Ian Ker’s biography of G. K. Chesterton, published in 2011, seems to be widely regarded as the most comprehensive study of Chesterton to date. It is therefore instructive to see how Ian Ker deals with the accusation that Chesterton was antisemitic. Employing Chesterton’s own words, Ker notes that Chesterton and his friends (i.e. Hilaire Belloc and the staff at the New Witness) were often rebuked for “so-called ‘Anti-Semitism’; but it was ‘always much more true to call it Zionism.’” And this would seem to be the main basis for Ker’s defence of Chesterton, the argument that he was not antisemitic because he sympathised with Zionism. Chesterton’s sympathy for Zionism soon waned, and by 1925 his editorials in G.K.’s Weekly were ambivalent if not deprecating towards Zionism (link for more on this). Putting aside the fact that Chesterton’s so-called Zionism largely evaporated in the mid-1920s, the very reasons given for his support of Zionism serve to further demonstrate Chesterton’s distorted views about Jews. Again defending Chesterton and his friends in Chesterton’s own words, Ian Ker argues that the substance of “their ‘heresy’” was “in saying that Jews are Jews; and as a logical consequence that they are not Russian or Roumanians or Italians or Frenchmen or Englishmen.” Ker notes that Chesterton pointed out that his Zionism was based on “the theory that any abnormal qualities in the Jew”, such as being “traders rather than producers” and “cosmopolitans rather than patriots”, are “due to the abnormal position of the Jews.” The claims that “the Jew” has “abnormal qualities” (even if “the Jew” is patronisingly excused rather than blamed for having these abnormal qualities), and that he or she cannot really be English, French, German or Italian, and neither contributes nor feels patriotism for the countries within which he or she lives – views that I am confident Ian Ker does not share with Chesterton – are not just deprecating (so much for the Jews who fought and died for their countries during the First and Second World Wars), but also rooted in pervasive anti-Jewish myths and stereotypes. And yet Ker seems to agree with Chesterton that his “Zionism” was “Semitism” rather than “Anti-Semitism: “if that was ‘Anti-Semitism’, then Chesterton was an ‘Anti-Semite’ – but it would seem more rational to call it Semitism.” I cannot help wondering, if someone was to make similarly unacceptable and bigoted claims about Catholics – and indeed the prejudiced claim was often made in England during the 19th century that Catholics were different, dangerous and disloyal (English Jews and Catholics both having to fight for their emancipation during the 19th century) – and argue that English Catholics should be encouraged to depart England for a Catholic country, and that those who choose to remain should be required to wear distinctive clothing, would Ian Ker regard such prejudiced statements as “Anti-Catholic” or “Catholic”. And if he concluded that they were Anti-Catholic, why is he happy to regard Chesterton’s views as “Semitism” rather than “Anti-Semitism”? In my mind, prejudices, whether anti-Catholic or anti-Jewish (or anti- any other cultural group), are simply unacceptable. See Ian Ker, G. K. Chesterton: A Biography (Oxford: Oxford University Press, 2011), 419-420.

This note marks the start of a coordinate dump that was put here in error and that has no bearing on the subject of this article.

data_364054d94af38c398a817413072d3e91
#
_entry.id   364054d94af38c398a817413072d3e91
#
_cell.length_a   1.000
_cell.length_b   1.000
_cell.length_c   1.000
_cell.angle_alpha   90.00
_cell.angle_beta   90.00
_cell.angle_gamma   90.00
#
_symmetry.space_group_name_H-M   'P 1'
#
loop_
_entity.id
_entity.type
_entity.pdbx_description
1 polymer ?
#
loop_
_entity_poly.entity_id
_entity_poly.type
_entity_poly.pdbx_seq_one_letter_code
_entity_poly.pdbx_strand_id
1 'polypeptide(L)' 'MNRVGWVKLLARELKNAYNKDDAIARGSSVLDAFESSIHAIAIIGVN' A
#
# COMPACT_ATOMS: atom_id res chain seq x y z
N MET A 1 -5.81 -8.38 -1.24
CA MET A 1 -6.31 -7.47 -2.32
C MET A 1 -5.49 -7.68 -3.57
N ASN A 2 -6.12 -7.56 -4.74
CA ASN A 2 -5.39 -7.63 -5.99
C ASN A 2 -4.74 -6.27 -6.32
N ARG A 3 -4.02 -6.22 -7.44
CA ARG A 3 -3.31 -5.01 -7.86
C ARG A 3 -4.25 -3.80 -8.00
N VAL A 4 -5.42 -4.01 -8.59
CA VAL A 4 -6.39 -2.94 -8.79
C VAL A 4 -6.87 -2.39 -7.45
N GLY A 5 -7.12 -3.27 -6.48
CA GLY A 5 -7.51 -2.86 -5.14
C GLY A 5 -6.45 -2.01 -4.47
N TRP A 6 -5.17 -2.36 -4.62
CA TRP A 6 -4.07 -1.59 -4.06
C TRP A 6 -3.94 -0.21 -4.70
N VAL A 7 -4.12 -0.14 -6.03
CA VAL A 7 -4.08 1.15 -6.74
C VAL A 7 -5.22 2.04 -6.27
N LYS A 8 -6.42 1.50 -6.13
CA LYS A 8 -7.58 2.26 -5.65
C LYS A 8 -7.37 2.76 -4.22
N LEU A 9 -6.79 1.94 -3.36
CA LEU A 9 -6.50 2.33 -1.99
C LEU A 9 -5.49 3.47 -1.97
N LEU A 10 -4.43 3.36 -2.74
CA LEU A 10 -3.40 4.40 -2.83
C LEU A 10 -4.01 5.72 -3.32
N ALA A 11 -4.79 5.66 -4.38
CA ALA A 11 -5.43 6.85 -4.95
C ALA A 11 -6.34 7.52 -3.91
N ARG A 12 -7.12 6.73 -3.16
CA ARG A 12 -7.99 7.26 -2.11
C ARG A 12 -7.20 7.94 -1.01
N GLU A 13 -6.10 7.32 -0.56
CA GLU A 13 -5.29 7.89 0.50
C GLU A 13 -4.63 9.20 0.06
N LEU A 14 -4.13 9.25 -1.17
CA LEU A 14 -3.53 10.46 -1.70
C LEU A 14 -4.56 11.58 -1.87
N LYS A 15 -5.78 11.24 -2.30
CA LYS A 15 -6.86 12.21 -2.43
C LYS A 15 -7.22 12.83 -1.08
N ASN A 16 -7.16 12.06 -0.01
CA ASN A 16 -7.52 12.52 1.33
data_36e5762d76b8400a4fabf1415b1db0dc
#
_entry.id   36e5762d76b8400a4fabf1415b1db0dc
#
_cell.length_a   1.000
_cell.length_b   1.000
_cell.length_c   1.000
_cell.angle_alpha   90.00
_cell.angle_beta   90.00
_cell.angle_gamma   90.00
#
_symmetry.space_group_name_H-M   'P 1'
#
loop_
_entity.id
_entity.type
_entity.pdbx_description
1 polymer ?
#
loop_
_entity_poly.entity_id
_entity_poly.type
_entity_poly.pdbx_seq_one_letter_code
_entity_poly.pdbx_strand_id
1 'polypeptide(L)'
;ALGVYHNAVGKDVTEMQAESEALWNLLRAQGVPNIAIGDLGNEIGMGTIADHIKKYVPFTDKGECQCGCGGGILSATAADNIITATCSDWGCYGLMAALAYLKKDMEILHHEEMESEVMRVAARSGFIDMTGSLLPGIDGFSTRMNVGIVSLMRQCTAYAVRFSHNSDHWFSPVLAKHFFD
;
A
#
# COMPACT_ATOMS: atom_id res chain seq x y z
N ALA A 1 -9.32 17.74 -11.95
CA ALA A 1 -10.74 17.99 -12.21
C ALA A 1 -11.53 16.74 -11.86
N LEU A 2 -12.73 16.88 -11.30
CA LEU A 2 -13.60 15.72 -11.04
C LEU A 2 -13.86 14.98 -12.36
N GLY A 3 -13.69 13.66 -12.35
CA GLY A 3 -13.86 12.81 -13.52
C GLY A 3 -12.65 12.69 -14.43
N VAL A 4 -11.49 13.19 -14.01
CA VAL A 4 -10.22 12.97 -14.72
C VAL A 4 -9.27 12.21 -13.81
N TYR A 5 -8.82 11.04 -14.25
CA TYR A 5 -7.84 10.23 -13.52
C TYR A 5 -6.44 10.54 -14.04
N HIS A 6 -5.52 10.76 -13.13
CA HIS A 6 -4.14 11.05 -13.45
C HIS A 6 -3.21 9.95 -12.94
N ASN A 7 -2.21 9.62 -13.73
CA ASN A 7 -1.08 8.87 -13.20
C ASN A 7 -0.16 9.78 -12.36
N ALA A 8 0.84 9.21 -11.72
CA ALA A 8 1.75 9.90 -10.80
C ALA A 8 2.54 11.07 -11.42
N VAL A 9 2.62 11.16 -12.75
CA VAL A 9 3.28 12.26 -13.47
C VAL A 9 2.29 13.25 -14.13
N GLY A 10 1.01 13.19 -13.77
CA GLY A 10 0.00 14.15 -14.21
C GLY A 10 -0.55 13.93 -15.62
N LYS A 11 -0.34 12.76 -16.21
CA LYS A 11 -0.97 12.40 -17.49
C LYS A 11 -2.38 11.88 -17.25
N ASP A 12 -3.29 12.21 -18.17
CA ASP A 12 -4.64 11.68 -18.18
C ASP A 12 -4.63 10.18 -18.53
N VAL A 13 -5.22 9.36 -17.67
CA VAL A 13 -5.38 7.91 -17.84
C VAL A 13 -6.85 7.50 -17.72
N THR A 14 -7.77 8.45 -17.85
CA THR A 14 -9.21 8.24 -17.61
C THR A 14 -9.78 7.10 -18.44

In fairness, Ian Ker does acknowledge that the history of persecutions and pogroms in Europe “should have made Chesterton more cautious in what he said about the Jews.” However, Ker then argues that there were “mitigating” circumstances that should be taken into account. He suggests that Chesterton made these statements after his “beloved brother had died in a patriotic war soon after being found guilty in a libel case brought by a Jewish businessman who had effectively corrupted politicians in the Marconi scandal” and also after “international finance, in which Jews were very prominent, had played a not inconsiderable part in leaving Germany only partially weakened by the Treaty of Versailles.” According to Ker: “When, then, Chesterton demands that any Jew who wishes to occupy a political or social position … ‘must be dressed like an Arab’ to make it clear that he is a foreigner living in a foreign country, we need to bear those factors in mind.” Putting aside the dubious stereotype of the corrupt Jewish plutocrat, there are other flaws in these so-called “mitigating” circumstances. Firstly, Chesterton stated that it was not just particular Jews – or Jews seeking to “occupy a political or social position” as Ker suggests – that should be made to “wear Arab costume”, but rather “every Jew must be dressed like an Arab”. Chesterton explained that: “If my image is quaint my intention is quite serious; and the point of it is not personal to any particular Jew. The point applies to any Jew, and to our own recovery of healthier relations with him. The point is that we should know where we are; and he would know where he is, which is in a foreign land.” Secondly, Chesterton did not, as Ker suggests, wait until his brother’s death (in December 1918) or the Treaty of Versailles (signed in June 1919) to make these dubious claims. For example, exhibiting his prejudice and stereotypes about both Arabs and Jews, he had already argued that “our Jews” should be required to wear “Arab costume” in the pages of the New Witness in 1913. See Ian Ker, G. K. Chesterton: A Biography (Oxford: Oxford University Press, 2011), 422-423. G. K. Chesterton, “What shall we do with our Jews?”, New Witness, 24 July 1913, 370; and G. K. Chesterton, The New Jerusalem (London: Thomas Nelson, 1920), 227.
Referring to Zionism, Chesterton stated that: “For if the advantage of the ideal to the Jews is to gain the promised land, the advantage to the Gentiles is to get rid of the Jewish problem, and I do not see why we should obtain all their advantage and none of our own. Therefore I would leave as few Jews as possible in other established nations”. Jews leaving Europe was, Chesterton suggested, simply the best way to get rid of the so-called “Jewish Problem”. Chesterton’s defenders would seem to believe that this demonstrates Chesterton’s warm friendly sentiments to Jews, but as Owen Dudley Edwards quite rightly concluded in the Chesterton Review: “to say that a man wishes you and all your people to live somewhere else, is not to say that he likes you. It does mean that he doesn’t want to murder you, but if you call someone an anti-Semite you are not necessarily calling him a Hitler, real or potential.” See G. K. Chesterton, The New Jerusalem (London: Thomas Nelson, 1920), 248; and Owen Dudley Edwards, “Chesterton and Tribalism,” Chesterton Review VI, no.1 (1979-1980), 37.